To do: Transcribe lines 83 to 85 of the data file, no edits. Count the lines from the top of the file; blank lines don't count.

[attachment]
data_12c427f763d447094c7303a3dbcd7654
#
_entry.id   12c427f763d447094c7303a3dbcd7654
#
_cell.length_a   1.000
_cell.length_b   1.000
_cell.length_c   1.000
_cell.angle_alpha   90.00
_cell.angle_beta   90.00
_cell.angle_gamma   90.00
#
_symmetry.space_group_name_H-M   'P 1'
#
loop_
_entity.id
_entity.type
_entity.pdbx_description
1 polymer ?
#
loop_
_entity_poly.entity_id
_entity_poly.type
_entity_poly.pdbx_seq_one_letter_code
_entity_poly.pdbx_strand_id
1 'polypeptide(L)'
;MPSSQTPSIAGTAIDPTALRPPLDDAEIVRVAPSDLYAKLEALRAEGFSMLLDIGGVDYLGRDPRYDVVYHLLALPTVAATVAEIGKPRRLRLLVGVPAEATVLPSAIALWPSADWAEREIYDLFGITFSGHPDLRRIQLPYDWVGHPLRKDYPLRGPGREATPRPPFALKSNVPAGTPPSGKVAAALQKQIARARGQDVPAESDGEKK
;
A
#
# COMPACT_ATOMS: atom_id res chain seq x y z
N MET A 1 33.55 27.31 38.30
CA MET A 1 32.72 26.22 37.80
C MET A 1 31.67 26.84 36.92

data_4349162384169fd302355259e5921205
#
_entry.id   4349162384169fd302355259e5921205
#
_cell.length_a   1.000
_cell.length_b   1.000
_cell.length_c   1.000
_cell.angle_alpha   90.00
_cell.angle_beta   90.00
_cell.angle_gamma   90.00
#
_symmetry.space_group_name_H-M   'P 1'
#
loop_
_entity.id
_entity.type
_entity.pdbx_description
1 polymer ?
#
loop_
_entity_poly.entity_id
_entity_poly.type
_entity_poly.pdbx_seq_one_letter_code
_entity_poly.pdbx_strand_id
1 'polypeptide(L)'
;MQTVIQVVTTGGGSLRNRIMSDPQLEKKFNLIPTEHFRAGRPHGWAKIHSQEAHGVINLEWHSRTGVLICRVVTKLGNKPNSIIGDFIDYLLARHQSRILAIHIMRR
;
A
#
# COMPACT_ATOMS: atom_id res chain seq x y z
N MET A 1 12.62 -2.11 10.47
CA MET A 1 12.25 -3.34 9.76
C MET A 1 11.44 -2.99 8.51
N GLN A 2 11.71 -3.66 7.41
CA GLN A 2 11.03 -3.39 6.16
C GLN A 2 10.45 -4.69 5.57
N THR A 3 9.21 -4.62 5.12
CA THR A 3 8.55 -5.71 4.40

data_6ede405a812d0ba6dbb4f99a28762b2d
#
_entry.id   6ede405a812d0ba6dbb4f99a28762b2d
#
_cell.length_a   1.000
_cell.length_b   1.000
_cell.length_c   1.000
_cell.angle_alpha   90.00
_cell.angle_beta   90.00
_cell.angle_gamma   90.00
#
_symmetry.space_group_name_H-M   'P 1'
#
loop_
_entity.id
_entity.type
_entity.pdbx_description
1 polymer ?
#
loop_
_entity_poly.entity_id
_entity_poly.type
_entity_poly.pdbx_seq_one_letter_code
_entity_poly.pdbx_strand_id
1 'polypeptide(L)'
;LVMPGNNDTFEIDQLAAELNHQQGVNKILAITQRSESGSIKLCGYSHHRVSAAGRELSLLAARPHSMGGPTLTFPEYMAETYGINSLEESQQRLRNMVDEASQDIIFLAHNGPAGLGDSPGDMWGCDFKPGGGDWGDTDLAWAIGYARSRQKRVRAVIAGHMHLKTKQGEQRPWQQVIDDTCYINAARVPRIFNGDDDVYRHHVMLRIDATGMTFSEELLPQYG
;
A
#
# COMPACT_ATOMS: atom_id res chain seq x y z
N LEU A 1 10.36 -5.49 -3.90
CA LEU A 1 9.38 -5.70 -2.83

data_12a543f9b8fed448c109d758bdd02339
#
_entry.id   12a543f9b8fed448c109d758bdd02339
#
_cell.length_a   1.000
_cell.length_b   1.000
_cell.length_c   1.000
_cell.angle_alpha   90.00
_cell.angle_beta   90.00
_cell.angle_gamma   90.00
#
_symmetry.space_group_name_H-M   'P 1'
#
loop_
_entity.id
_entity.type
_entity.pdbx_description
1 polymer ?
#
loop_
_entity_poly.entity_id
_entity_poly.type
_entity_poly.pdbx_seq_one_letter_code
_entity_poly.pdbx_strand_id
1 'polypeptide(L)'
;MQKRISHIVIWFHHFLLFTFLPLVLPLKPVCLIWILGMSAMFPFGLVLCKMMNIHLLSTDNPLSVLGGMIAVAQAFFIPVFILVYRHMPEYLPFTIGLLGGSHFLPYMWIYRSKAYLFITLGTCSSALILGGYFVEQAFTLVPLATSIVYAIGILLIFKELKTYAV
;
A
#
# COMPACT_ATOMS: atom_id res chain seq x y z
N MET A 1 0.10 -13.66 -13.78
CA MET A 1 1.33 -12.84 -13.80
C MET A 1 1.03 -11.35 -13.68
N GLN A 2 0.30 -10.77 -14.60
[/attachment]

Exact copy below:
_symmetry.space_group_name_H-M   'P 1'
#
loop_